4. How about the 2013 bonds?

U.S. investigators allege about $1.3 billion was diverted to accounts whose beneficial owner was an associate of Low’s. There were also accusations with serious implications for Malaysian politics. Within days of the close of the 2013 bond offering, $681 million of the diverted funds was transferred to an account belonging to Najib. The former premier denied wrongdoing and said it was a political donation from a royal family in Saudi Arabia, an assertion backed by Saudi Arabia’s foreign affairs minister. About $620 million was returned to the account belonging to Low’s associate in August 2013. Investigators say some of the embezzled funds were used to buy artwork which ended up with Low. The Malaysia-Abu Dhabi joint venture, "which was the stated basis for the 2013 bond sale, was ultimately never funded," the U.S. said.

5. What else is controversial about the bond offerings?

Malaysia’s new Prime Minister Mahathir Mohamad says his country wants to recoup some of Goldman’s fees, which exceeded what banks typically make from government deals. The bank’s revenue from the 1MDB deals amounted to about 7.7 percent of the face value of the securities. Underwriters collected average fees of 1.32 percent in 2013 on comparable deals, according to Bloomberg data. Anwar, who is expected to take over from Mahathir as prime minister in a year or two, says Malaysia must follow due process, but if Goldman is “prepared to negotiate, they have to return" about $600 million of the fees and commissions. Goldman said in 2015 that fees and commissions “reflected the underwriting risks" it had assumed. It’s also controversial that Goldman won the underwriting work without competing for the deals, a person familiar with the matter said at the time. And the 2013 deal was hurried through shortly before a general election that Najib won. He lost May’s election and now faces dozens of corruption charges related to 1MDB. He denies wrongdoing.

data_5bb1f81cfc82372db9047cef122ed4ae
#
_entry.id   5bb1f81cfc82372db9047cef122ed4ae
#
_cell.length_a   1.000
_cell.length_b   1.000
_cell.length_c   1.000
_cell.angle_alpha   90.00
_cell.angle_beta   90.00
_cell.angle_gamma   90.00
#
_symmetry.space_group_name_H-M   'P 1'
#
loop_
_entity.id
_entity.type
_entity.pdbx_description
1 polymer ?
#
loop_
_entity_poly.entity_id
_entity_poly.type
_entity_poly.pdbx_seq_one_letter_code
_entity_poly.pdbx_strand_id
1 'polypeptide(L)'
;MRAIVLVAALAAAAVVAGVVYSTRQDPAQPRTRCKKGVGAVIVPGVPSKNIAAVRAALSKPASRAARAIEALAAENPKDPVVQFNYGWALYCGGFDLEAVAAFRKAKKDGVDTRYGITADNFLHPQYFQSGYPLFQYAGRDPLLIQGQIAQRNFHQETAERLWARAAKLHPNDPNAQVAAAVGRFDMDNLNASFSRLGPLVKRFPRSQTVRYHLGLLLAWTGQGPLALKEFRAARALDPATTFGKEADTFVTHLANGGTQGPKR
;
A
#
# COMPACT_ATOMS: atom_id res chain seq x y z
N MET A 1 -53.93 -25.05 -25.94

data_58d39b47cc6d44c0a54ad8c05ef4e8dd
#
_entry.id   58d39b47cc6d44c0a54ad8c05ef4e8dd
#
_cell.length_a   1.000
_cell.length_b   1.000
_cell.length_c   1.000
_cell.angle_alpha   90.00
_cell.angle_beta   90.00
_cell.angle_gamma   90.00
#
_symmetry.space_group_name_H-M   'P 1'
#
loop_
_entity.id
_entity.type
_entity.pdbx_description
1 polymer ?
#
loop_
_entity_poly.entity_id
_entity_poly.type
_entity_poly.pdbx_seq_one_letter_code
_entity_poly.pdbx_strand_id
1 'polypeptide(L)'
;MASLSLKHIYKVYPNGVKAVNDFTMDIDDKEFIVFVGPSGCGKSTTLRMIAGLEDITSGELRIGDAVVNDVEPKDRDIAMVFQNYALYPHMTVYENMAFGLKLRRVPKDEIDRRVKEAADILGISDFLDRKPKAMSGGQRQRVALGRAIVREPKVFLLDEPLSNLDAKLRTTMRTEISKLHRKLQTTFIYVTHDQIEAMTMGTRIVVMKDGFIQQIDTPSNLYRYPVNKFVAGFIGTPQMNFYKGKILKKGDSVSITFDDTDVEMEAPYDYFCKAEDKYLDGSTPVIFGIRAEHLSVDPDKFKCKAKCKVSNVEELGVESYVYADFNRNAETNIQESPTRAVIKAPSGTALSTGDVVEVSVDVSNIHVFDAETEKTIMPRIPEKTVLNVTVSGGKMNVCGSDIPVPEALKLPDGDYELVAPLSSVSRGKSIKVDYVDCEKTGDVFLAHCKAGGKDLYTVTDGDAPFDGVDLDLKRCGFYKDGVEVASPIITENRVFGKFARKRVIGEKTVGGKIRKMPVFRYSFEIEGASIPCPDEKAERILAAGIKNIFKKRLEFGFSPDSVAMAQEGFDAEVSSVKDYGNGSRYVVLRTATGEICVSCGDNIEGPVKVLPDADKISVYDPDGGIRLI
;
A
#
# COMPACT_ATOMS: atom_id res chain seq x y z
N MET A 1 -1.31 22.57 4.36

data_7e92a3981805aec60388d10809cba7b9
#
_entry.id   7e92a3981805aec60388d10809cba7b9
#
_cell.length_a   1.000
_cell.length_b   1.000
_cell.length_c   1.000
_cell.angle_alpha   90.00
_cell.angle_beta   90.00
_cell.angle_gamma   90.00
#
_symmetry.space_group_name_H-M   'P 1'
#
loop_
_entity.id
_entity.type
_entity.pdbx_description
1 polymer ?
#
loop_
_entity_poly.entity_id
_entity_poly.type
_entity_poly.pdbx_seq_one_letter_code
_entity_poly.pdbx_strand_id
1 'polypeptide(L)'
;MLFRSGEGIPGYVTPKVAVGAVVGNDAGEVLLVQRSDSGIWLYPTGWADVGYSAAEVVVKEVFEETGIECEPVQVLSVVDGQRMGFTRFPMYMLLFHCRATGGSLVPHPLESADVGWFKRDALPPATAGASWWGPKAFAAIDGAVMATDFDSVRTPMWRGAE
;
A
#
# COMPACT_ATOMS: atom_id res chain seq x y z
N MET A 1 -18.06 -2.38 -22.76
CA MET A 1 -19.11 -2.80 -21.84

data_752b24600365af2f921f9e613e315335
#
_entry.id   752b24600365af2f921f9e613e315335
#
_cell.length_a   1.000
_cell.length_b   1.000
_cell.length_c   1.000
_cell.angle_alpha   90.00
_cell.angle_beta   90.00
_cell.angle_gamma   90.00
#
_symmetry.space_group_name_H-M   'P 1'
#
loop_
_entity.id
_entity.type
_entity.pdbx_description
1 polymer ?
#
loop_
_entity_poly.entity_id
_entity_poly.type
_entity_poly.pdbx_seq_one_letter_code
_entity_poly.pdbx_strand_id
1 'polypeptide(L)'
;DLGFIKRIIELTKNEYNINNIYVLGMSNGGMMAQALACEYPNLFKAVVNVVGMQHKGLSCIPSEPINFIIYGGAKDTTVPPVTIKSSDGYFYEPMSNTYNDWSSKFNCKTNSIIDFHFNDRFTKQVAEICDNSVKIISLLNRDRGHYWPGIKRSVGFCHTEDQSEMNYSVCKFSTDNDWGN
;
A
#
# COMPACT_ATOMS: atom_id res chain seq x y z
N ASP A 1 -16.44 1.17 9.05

6. What does Goldman say?

Goldman officials have said for years that the bank raised money for 1MDB without knowing that it would be diverted from the development projects. The bank had been telling U.S. prosecutors it was deceived by Leissner during the deals with 1MDB, people familiar with the matter said.

The Reference Shelf

To contact the reporter on this story: Shamim Adam in Singapore at sadam2@bloomberg.net

To contact the editors responsible for this story: Philip Lagerkranser at lagerkranser@bloomberg.net, Grant Clark, Leah Harrison Singer